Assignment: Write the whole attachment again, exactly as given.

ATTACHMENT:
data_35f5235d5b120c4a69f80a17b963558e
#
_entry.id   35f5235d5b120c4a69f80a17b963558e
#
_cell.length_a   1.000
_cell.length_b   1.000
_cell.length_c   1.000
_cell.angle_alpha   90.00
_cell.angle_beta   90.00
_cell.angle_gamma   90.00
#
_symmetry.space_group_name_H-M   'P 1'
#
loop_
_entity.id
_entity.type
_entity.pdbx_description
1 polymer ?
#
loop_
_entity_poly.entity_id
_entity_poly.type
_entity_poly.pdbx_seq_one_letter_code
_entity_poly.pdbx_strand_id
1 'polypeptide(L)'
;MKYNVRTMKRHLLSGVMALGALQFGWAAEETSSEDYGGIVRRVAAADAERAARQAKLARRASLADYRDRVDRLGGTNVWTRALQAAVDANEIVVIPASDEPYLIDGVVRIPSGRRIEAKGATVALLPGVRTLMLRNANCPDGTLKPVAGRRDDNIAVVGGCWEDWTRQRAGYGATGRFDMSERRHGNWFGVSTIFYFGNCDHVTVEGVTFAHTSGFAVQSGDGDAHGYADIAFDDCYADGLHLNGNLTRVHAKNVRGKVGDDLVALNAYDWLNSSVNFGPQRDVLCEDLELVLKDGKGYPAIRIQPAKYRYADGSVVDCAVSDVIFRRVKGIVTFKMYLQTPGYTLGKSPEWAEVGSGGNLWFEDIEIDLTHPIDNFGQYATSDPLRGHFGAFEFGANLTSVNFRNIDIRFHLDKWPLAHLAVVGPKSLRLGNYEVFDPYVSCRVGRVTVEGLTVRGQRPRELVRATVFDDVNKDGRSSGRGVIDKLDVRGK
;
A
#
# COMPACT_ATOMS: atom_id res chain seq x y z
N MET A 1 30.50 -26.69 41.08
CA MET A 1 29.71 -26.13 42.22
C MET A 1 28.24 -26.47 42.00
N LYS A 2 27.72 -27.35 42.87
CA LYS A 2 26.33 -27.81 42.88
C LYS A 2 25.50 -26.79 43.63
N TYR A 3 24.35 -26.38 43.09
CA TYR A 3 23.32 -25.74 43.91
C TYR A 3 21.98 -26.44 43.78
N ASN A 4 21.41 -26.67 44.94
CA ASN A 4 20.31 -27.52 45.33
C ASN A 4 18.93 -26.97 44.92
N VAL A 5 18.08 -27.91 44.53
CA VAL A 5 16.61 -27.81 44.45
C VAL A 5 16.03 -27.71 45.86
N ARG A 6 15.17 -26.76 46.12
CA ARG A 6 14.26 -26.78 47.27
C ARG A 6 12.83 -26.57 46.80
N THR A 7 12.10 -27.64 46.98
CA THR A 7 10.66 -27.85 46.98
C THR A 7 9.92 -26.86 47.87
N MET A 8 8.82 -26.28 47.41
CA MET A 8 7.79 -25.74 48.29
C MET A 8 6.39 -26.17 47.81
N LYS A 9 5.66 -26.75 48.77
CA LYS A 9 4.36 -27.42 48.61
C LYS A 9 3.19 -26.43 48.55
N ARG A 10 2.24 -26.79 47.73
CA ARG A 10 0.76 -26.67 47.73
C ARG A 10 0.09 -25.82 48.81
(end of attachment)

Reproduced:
data_35f5235d5b120c4a69f80a17b963558e
#
_entry.id   35f5235d5b120c4a69f80a17b963558e
#
_cell.length_a   1.000
_cell.length_b   1.000
_cell.length_c   1.000
_cell.angle_alpha   90.00
_cell.angle_beta   90.00
_cell.angle_gamma   90.00
#
_symmetry.space_group_name_H-M   'P 1'
#
loop_
_entity.id
_entity.type
_entity.pdbx_description
1 polymer ?
#
loop_
_entity_poly.entity_id
_entity_poly.type
_entity_poly.pdbx_seq_one_letter_code
_entity_poly.pdbx_strand_id
1 'polypeptide(L)'
;MKYNVRTMKRHLLSGVMALGALQFGWAAEETSSEDYGGIVRRVAAADAERAARQAKLARRASLADYRDRVDRLGGTNVWTRALQAAVDANEIVVIPASDEPYLIDGVVRIPSGRRIEAKGATVALLPGVRTLMLRNANCPDGTLKPVAGRRDDNIAVVGGCWEDWTRQRAGYGATGRFDMSERRHGNWFGVSTIFYFGNCDHVTVEGVTFAHTSGFAVQSGDGDAHGYADIAFDDCYADGLHLNGNLTRVHAKNVRGKVGDDLVALNAYDWLNSSVNFGPQRDVLCEDLELVLKDGKGYPAIRIQPAKYRYADGSVVDCAVSDVIFRRVKGIVTFKMYLQTPGYTLGKSPEWAEVGSGGNLWFEDIEIDLTHPIDNFGQYATSDPLRGHFGAFEFGANLTSVNFRNIDIRFHLDKWPLAHLAVVGPKSLRLGNYEVFDPYVSCRVGRVTVEGLTVRGQRPRELVRATVFDDVNKDGRSSGRGVIDKLDVRGK
;
A
#
# COMPACT_ATOMS: atom_id res chain seq x y z
N MET A 1 30.50 -26.69 41.08
CA MET A 1 29.71 -26.13 42.22
C MET A 1 28.24 -26.47 42.00
N LYS A 2 27.72 -27.35 42.87
CA LYS A 2 26.33 -27.81 42.88
C LYS A 2 25.50 -26.79 43.63
N TYR A 3 24.35 -26.38 43.09
CA TYR A 3 23.32 -25.74 43.91
C TYR A 3 21.98 -26.44 43.78
N ASN A 4 21.41 -26.67 44.94
CA ASN A 4 20.31 -27.52 45.33
C ASN A 4 18.93 -26.97 44.92
N VAL A 5 18.08 -27.91 44.53
CA VAL A 5 16.61 -27.81 44.45
C VAL A 5 16.03 -27.71 45.86
N ARG A 6 15.17 -26.76 46.12
CA ARG A 6 14.26 -26.78 47.27
C ARG A 6 12.83 -26.57 46.80
N THR A 7 12.10 -27.64 46.98
CA THR A 7 10.66 -27.85 46.98
C THR A 7 9.92 -26.86 47.87
N MET A 8 8.82 -26.28 47.41
CA MET A 8 7.79 -25.74 48.29
C MET A 8 6.39 -26.17 47.81
N LYS A 9 5.66 -26.75 48.77
CA LYS A 9 4.36 -27.42 48.61
C LYS A 9 3.19 -26.43 48.55
N ARG A 10 2.24 -26.79 47.73
CA ARG A 10 0.76 -26.67 47.73
C ARG A 10 0.09 -25.82 48.81